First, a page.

The liturgical furnishings are absolutely stunning. The altar, ambo, and decorative railing, fashioned out of iron and marble, form an elegant and cohesive visual statement. I especially like the floor in Madonna della Strada. The picture above shows what's going on here. Gray tile from a 1982 renovation was removed and replaced with Italian marble of several varieties. The marble is arranged such that it forms inlaid sleek-lined designs which add remarkable richness to the room. The floor patterns in the main aisle point processionally from the baptismal font to the altar- symbolic of our Christian journey, and the name of the chapel itself.
One other thing that many people notice straightaway are the chairs. This church has no pews...which seems to be an increasing trend in Churches today. Personally, I think pews are a bit overrated- "medieval torture devices" someone cynically called them once. But this is a bit anachronistic! Pews are a relatively new and Protestant innovation appearing initially around Reformation times. (This doesn't make them bad, just the discomfort)! My saintly LCMS neighbors once told me, rather shocked, that the European cathedral they visited had not a single pew- all wicker chairs! I chuckled discretely in accord with my ethnocentrism. The fact didn't surprise me. Church chairs in the old world are as much a Catholic tradition as booze. So, I suppose, the seating arrangement in Madonna della Strada comes with good precedent.

Also a big part of the Catholic tradition, at least nominally...in some places...is music. Madonna della Strada, with its plaster walls, barrel-vaulted ceiling, and polished marble floor has the wettest acoustic I've ever encountered in a church of its size (which is relatively small, surprisingly). It seems the S.J. powers-that-be spared no expense in this renovation. I was, however, a little skeptical when it came to the music part, only because the Jesuits haven't been known for their love of the organ in the last few decades. I was, accordingly, delighted to find that they've commissioned an instrument for Madonna della Strada which will make a sonic statement rivaling the room's visual eloquence in excellence. This coming summer Goulding & Wood of Indianapolis will install its Opus 47- a 3-manual, 70-rank instrument which takes its tonal inspiration straight out of 19th-century France. They have specifications on their website: http://www.gouldingandwood.com/main.htm. This will sound positively brilliant- and be worth every dime of the mint it surely cost. I think this is cause for a return visit! The installation of the organ will mark the last phase of the renovation. If Mr. Cassaretto were alive, I think he'd be happy to see the Chapel in its full splendor. And the sound of that instrument...I think it could bring anyone to God, chemists at Northwestern included.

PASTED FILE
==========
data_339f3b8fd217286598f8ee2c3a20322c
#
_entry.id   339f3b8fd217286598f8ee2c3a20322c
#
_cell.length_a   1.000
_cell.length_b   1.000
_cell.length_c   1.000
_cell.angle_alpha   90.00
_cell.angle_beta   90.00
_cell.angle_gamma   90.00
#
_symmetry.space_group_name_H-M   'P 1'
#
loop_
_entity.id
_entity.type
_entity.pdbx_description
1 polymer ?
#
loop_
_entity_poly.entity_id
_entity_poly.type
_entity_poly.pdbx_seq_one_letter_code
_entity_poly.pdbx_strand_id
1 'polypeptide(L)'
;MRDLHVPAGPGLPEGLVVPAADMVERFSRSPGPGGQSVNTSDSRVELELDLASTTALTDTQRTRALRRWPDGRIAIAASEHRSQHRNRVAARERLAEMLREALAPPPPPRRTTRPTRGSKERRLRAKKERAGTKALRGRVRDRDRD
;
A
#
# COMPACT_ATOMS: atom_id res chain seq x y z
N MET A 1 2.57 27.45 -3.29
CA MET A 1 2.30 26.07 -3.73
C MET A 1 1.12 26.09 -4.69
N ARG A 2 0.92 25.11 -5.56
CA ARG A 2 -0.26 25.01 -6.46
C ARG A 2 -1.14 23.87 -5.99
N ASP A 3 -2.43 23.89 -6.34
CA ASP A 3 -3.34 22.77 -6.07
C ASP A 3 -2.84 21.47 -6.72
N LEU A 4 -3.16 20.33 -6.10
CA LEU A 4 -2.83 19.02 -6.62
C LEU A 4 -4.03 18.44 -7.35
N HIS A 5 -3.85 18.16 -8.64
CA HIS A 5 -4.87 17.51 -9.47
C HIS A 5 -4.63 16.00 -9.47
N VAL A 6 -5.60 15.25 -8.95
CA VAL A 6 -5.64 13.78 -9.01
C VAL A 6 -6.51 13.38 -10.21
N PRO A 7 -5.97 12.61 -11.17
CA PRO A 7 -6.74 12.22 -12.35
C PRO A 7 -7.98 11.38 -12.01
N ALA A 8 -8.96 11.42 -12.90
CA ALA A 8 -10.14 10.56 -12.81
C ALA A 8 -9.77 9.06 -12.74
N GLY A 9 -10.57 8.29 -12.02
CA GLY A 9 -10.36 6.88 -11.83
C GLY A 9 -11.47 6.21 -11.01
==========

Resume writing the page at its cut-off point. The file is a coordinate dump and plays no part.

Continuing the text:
This chapel has always been the preeminent visual reminder of God's presence at Loyola. Now, after a just renovation long deserved, Madonna della Strada can again fulfill its full purpose- It is grand house of God and a fitting sanctuary for his people. See their website for more: http://www.luc.edu/loyolamagazine/fall07/Feat_MadonnaDellaStr.html

1 comment:

kcsteinfels said...

CORRECTION - the mural of the Jesuit Saints and the Stations of the Cross in Madonna Della Strada are the work of Melville P. Steinfels, an American-born artist.

Please correct.